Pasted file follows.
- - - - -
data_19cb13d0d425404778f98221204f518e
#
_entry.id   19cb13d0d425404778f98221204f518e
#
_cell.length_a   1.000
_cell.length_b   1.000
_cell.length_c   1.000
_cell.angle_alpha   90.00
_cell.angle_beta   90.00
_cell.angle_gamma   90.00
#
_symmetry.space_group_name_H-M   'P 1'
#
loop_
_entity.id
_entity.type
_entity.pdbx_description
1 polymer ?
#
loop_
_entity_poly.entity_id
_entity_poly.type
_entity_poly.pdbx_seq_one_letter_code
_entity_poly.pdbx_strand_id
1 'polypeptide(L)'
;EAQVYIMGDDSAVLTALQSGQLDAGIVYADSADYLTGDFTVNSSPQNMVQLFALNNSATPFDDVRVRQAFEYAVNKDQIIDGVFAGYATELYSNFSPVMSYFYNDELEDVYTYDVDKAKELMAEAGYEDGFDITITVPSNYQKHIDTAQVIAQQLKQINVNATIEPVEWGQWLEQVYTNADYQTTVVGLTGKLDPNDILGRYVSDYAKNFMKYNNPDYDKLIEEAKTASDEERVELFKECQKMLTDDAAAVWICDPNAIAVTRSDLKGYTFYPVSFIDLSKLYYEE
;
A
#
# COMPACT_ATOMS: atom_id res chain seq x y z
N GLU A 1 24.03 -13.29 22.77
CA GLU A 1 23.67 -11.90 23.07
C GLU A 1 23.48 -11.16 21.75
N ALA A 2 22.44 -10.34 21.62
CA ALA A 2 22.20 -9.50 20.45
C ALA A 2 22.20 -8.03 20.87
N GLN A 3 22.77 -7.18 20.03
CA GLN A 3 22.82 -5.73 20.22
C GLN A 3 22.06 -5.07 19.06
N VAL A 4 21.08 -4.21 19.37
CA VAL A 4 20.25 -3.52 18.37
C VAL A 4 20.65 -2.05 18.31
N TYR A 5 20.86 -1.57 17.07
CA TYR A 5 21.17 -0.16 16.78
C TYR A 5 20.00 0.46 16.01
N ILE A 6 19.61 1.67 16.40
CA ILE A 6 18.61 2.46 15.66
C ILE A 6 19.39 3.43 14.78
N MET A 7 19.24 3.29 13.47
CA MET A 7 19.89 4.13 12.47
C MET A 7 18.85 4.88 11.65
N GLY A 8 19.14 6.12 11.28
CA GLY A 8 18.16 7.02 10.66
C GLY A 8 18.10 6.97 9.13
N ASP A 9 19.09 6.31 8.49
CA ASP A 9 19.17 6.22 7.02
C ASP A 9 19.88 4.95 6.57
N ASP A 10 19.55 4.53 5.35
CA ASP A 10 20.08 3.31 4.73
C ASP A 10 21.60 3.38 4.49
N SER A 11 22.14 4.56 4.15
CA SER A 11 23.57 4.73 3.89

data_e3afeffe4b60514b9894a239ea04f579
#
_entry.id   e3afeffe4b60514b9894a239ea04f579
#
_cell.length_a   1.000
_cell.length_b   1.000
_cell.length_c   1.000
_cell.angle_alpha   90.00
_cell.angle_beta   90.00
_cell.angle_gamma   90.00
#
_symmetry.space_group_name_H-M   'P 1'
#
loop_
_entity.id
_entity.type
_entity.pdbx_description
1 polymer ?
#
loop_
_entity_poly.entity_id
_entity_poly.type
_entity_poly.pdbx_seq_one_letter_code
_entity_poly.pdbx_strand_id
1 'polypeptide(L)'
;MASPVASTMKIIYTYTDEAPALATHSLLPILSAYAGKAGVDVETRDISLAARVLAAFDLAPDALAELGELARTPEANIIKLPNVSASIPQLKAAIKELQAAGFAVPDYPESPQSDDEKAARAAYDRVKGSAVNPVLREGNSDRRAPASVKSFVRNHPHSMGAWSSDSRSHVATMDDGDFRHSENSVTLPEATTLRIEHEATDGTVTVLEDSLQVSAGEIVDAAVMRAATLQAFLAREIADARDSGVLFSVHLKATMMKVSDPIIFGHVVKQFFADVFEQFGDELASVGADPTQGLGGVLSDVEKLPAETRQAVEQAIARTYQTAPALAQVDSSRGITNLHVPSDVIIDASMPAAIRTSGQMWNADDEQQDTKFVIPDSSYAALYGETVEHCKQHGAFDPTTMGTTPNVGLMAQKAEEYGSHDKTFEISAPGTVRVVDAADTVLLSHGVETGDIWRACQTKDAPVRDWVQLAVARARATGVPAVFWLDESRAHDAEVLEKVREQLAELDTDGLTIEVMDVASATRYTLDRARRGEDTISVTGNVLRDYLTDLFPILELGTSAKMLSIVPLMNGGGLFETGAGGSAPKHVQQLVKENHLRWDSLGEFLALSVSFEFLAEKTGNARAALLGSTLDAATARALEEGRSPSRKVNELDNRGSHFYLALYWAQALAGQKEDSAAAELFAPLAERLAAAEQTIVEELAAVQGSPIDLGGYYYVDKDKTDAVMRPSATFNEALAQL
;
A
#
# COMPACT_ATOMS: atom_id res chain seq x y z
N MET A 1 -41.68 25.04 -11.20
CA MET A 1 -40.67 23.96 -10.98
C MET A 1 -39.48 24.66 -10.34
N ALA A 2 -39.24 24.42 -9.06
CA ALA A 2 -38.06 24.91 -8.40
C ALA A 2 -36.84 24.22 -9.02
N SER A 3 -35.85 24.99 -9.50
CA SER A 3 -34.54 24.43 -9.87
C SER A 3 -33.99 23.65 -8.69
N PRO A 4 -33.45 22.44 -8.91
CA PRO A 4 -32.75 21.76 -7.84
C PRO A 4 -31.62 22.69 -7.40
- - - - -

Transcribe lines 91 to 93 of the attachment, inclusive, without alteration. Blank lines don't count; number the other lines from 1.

#
# COMPACT_ATOMS: atom_id res chain seq x y z
N MET A 1 -41.68 25.04 -11.20